It's a Saturday afternoon, and a multitude of fans – 25,000 total throughout a day defined by a peek-a-boo sun – meander underneath Chase Field's retractable roof for the annual D-Backs annual FanFest. The day is a prelude to the upcoming season – an opportunity for the Diamondback faithful to snag a few autographs, take a few cuts against a wiffleball-lobbing Wade Miley and, most importantly, bask in the glow of the lovely optimism that comes before the realities of a 162-game season commence.
Late in the day of festivities is a question and answer session in center field with five of the Diamondbacks' newest acquisitions. While three of them – pitcher Brandon McCarthy and outfielders Cody Ross and Martin Prado – will make their mark on the team on the field, the other two are tasked with guiding many of the team's fans through a season guaranteed to have its fair share of ups and downs.
Those two men are returning color analyst Bob Brenly and play-by-play announcer Steve Berthiaume, and their goal is to provide viewers with a thorough, cerebral and spontaneous experience every game.
Hired to replace the departed Mark Grace and Daron Sutton – the former plead guilty to a DUI charge earlier this month; the latter not retained for what CEO Derrick Hall reportedly called “philosophical differences” – the new faces of the on-air broadcasts come to the team from very different backgrounds.
The avuncular Brenly is a former major league catcher, turned broadcaster, turned manager, turned broadcaster again, whose third career turn is the most appreciated among Diamondback fans. That arc started in 2001 – the year he led the team to a seven-game World Series victory over the New York Yankees – and ran through into midseason 2004. Brenly compiled a 303-262 regular-season and a modicum of fondness among the Diamondbacks faithful. He's still pretty popular among the fans – “welcome home, Bob,” was a common refrain during the Q & A session – as well as players like Prado and Miguel Montero and coach Steve Sax, who all stopped to greet him before he stepped on stage.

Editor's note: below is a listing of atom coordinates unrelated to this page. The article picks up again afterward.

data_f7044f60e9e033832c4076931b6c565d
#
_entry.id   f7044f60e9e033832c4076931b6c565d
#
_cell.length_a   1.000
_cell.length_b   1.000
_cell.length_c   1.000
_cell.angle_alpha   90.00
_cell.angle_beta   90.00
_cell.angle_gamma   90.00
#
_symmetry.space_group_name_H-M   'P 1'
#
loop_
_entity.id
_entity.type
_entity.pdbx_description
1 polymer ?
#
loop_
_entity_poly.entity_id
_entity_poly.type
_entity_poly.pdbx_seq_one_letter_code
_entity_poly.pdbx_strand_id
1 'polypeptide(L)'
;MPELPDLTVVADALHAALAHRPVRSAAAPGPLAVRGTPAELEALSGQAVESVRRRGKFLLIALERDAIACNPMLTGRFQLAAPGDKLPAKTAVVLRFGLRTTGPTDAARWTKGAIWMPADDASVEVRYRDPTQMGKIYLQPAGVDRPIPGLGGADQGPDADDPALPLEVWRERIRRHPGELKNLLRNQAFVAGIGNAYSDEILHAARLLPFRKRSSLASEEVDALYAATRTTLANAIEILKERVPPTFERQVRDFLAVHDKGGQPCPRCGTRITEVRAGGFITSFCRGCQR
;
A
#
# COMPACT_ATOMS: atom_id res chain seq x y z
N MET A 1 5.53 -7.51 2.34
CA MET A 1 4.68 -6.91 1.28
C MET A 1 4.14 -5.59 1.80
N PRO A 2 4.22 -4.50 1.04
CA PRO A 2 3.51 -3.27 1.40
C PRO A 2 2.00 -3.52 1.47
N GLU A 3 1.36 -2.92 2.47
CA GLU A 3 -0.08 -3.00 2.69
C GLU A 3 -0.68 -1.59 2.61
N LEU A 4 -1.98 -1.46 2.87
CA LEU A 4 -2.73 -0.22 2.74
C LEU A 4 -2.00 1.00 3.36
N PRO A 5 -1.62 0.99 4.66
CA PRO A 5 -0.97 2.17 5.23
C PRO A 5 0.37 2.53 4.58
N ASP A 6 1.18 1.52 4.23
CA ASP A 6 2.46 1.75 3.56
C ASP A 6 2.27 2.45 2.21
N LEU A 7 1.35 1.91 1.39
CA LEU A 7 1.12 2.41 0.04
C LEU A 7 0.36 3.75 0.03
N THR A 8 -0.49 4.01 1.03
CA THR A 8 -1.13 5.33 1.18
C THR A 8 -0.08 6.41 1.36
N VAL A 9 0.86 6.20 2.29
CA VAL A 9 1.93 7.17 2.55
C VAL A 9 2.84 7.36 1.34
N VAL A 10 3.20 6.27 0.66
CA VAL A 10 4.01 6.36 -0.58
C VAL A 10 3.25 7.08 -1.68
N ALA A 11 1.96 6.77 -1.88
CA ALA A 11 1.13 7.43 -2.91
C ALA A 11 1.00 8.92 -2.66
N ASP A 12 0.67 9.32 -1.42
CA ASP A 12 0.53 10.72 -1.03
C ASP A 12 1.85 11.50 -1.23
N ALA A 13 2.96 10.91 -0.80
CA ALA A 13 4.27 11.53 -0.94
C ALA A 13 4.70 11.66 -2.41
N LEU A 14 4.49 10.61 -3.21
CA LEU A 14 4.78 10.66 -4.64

After the Diamondbacks fired him 79 games into the 2004 season, Brenly became the Chicago Cubs' color analyst and worked alongside play-by-play announcer Len Kasper on WGN for eight years, during which the two developed an entertaining and informative rapport.
The decision to come back to Arizona once his contract with the Cubs ended came as a result of a couple years worth of discussions with his wife Joan about returning to the place they consider home. As he put it, there were “too many positives” against a return to the Valley.
“Not to take any shots at the Cubbies, but we had some tough years over the last eight; there were days when you pulled into that parking lot at the ballpark and you knew you were going to have to work to fill three hours of airtime,” he said. “I'm sure there'll be many days like that here, but I like the look of this team. I'm excited about the young talent and the direction they're going and the guys I've had a chance to sit and really talk to are just as excited as I am. And that enthusiasm will carry you a long way in what becomes a very long season.”
Berthiaume lacks the local cachet of his new partner among Diamondback fans, but he brings a little more national renown from his decade-plus run as an ESPN anchor on “SportsCenter” and “Baseball Tonight.” He also has a reputation for having a sizable posse on Twitter – one Diamondbacks' noting him a “Twitter fiend” on Saturday – with 79,600 followers as of Saturday afternoon. (Berthiaume pushed the title to McCarthy, who's abutting 106,000 followers thanks to his self-deprecating sense of humor and self-professed snark.)
He won't have the fan base he did at ESPN, but the trade-off for the move to the desert with his wife – fellow former “SportsCenter” anchor Cindy Brunson – is the chance to transition to play-by-play work, which he's done on occasion during the College World Series for ESPN, full time.